great this is just what im looking for. is this "Three axis" CNC machine capable of making 3d prototypes? or is it just a 2d cutting machine? thanks
Stuart.Mcfarlan says:
Nov 1, 2007. 9:25 AM REPLY
The machine is capable of cutting three dimensional jobs. However the cost and complexity of the software involved with creating the files to cut them is
prohibitive for me so I have only experimented with 2 dimensional cutting
Regards
Stuart
http://www.instructables.com/id/How-to-Make-a-Three-Axis-CNC-Machine-Cheaply-and-/
Dodgy says:
Nov 2, 2008. 3:43 AM REPLY
aren't there freeware 3D programs available??
Dodgy says:
Nov 2, 2008. 3:34 AM REPLY
Have you read up on Tom McWire's design?
What do you think of it?
How does it compare/contrast with yours?
Did you know of Tom's when you started/finished making yours?
Is it easier to copy someone elses design or make you own from scratch?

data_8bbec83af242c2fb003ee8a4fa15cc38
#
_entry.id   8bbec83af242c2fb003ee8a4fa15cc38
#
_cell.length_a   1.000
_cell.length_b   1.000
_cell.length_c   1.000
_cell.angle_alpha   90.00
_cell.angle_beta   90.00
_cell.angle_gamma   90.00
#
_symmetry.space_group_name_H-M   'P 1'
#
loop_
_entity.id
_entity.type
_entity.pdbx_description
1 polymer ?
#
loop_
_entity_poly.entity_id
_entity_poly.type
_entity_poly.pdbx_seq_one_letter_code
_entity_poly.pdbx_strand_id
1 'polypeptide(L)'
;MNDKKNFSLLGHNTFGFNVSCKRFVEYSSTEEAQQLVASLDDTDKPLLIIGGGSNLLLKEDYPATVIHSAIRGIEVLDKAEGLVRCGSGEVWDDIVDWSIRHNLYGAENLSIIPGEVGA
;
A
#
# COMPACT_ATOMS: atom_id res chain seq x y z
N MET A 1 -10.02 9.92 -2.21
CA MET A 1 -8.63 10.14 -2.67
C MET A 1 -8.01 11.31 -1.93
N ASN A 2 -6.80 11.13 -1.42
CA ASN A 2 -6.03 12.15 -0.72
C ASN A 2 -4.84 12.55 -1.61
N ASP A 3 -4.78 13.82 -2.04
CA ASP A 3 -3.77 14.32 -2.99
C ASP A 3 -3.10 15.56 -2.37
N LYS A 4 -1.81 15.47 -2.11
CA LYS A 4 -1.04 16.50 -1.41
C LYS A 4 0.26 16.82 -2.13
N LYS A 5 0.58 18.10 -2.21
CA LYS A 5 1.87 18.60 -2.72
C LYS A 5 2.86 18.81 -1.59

vuego says:
Jan 3, 2008. 8:36 AM REPLY
Looks good!
Does anyone have made inch --> mm conversion? Any PDF? Where I can find similar timing belts and pulleys in Europe (webshop)? McMaster doesn't ship
to Finland.. :(
Dodgy says:
Nov 2, 2008. 3:28 AM REPLY
vuego: I made a program that lets you type in a value in mm or thou, and it converts to the other.
If you enter 1000th it gives 25.4mm and vice versa.
Does this help ?
Stuart.Mcfarlan says:
Apr 6, 2008. 7:50 PM REPLY
The design was actually made using both inch's and mm so if you measure some of the pieces you get rather random sizes however if you print out the
pattern and cut the pieces out it should work fine. In terms of drilling holes bolts and pulleys in almost all cases the nearest metric equivalent should work
(it might take some experimenting though).
Sorry I'm afraid I don't know of any European industrial suppliers.
galaxyman7 says:
Oct 1, 2008. 2:19 PM REPLY